You've decided it's time to give your home a facelift and get an all-new paint job.
You've picked your colors, hired a painter, and pretty soon your house is looking better than ever. You're feeling great, like it's an all-new house.
And then a letter ends up in your mailbox. It's from your Homeowners Association (HOA). It seems you didn't run your choice by them, and they're not happy.
Sure, it's your house and maybe you think that you should be able to do whatever you want with it. But if you live in a neighborhood governed by an HOA, unfortunately that's likely not the case.
HOAs do a lot of positive things for a community, primarily setting regulations in place that keep property values high and putting forth rules to keep the neighborhood running harmoniously. But for a lot of HOAs, part of their portfolio also includes making sure the area keeps a certain aesthetic, and any significant change to the appearance of a home's exterior has to be run by them first.
For many HOAs, garish colors are a non-starter, so if you're a big Oregon State Beavers fan and had your heart set on a bright orange house, you're probably out of luck. Same goes for you and your incandescent green, Ducks fans. But even if you have something more conservative in mind, if your neighbor has the same color, your request could be kiboshed as well. They don't want too much variation, but they don't want all the houses to be the same either.
If you're feeling rebellious and thinking it's none of their business and you just go ahead with the work, well they'll hit you where it hurts: your pocketbook. Many HOAs can take out liens on the home, and that's going down a road you don't to follow.
They say you can't fight city hall, but it seems HOAs are just as powerful.
So first things first: if you want Pro Paint NW to paint your house, you need to start by contacting your HOA. Many have their rules available on the website, so start there, and then make sure you speak to,or email, someone directly to get the process started.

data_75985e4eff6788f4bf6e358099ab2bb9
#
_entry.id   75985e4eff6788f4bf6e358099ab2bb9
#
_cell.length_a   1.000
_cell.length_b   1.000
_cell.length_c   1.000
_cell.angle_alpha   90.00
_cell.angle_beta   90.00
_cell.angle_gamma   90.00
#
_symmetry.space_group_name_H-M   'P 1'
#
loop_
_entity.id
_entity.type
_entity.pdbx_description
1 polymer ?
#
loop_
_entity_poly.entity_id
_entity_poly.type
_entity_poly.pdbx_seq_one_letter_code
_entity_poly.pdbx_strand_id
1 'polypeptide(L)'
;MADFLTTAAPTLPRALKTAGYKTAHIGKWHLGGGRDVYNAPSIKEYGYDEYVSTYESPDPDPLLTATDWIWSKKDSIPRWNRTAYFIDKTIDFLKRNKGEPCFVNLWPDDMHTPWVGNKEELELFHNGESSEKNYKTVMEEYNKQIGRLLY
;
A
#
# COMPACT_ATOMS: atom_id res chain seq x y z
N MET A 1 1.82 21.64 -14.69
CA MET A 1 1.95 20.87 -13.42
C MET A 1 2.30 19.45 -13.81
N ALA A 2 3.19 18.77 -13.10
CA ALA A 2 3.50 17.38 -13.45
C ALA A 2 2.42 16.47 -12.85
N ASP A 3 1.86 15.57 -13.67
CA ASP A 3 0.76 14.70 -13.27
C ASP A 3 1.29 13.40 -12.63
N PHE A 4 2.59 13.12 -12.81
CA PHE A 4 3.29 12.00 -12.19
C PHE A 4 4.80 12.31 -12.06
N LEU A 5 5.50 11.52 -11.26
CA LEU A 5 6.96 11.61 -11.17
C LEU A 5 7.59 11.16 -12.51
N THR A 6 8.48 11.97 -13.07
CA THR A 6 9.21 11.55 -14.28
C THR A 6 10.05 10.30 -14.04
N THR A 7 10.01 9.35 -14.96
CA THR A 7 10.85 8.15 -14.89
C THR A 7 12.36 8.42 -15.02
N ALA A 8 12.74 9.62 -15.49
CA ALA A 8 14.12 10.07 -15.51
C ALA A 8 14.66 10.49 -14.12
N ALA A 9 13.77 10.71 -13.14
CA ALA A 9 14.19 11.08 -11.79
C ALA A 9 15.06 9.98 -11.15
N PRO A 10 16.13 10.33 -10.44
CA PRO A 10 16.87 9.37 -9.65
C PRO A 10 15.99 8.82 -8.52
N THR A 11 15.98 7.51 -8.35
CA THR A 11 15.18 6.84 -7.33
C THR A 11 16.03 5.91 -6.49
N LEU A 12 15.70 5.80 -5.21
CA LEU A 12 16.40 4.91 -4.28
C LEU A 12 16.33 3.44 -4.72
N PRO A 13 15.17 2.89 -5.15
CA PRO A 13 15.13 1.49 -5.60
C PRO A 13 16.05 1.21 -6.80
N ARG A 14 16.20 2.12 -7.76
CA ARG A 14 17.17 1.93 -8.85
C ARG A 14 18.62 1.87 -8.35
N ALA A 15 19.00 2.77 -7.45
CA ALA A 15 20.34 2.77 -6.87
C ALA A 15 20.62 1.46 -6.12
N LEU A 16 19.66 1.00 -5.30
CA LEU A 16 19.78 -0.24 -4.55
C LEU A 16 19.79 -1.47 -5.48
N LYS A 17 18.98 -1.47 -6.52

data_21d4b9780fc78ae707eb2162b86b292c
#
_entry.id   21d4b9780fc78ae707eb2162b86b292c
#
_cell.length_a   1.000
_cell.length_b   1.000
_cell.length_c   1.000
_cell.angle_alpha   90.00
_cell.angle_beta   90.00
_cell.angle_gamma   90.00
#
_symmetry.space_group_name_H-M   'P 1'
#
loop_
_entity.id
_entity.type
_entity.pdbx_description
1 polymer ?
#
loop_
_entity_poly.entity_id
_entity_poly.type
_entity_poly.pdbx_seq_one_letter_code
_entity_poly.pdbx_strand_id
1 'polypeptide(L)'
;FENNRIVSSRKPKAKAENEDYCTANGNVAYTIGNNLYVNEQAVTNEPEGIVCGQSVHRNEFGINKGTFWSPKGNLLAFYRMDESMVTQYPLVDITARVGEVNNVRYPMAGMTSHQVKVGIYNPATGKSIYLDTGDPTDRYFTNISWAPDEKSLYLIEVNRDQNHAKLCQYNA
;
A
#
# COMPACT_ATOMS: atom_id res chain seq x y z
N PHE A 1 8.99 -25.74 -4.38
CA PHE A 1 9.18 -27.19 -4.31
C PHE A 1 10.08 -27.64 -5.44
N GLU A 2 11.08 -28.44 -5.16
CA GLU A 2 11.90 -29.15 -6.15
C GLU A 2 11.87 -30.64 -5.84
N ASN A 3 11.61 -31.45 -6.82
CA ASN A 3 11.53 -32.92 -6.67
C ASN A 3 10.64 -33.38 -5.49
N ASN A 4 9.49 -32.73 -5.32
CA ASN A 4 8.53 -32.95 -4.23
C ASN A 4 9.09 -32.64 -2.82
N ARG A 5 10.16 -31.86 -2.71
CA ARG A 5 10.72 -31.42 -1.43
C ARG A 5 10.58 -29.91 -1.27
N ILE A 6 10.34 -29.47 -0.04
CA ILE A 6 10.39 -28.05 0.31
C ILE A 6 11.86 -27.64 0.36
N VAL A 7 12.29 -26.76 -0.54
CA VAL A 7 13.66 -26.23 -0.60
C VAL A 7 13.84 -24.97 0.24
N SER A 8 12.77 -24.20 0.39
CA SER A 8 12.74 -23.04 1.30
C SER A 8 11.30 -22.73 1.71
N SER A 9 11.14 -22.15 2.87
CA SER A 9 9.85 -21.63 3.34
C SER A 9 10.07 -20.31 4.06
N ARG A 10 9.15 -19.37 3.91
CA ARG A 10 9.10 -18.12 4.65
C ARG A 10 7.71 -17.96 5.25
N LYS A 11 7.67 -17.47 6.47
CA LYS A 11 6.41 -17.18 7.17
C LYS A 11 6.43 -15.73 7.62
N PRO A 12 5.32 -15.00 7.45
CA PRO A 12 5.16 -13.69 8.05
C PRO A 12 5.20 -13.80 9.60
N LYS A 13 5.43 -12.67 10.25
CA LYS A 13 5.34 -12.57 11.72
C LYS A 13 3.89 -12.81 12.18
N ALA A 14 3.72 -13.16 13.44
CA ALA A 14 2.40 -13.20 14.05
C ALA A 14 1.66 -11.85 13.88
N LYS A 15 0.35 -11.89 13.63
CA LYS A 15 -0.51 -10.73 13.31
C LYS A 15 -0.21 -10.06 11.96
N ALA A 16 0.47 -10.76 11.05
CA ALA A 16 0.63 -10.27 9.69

Some HOAs have a color palette they'll let you choose from. But that's where the neighbor rule comes into play: if someone else on your street has a house the same color, they could bounce it back to you and tell you to try again. And even if they approve your choice for the house, they might spike the color you had in mind for the trim. Make sure no detail is left uncovered, so get approval on everything. If the garage door is going to be a slightly different shade of brown than the main body of the house- make sure it's given the green light.
While you're going through the process, keep a stringent record of every approval you've received from your HOA. You may find this hard to believe, but sometimes within bureaucracies communication can be an issue. You might get the go-ahead from one person, only to have one of their colleagues see your house and not approve. Mitigate these circumstances by keeping a written record every step of the way.
In addition, this might be the biggest tip of all: have patience. This won't be a process that gets done in a matter of days. You might be looking at weeks.
But once everything is approved and ready to go with the HOA, be sure to give Pro Paint NW a call to get the ball rolling on giving your home a new coat.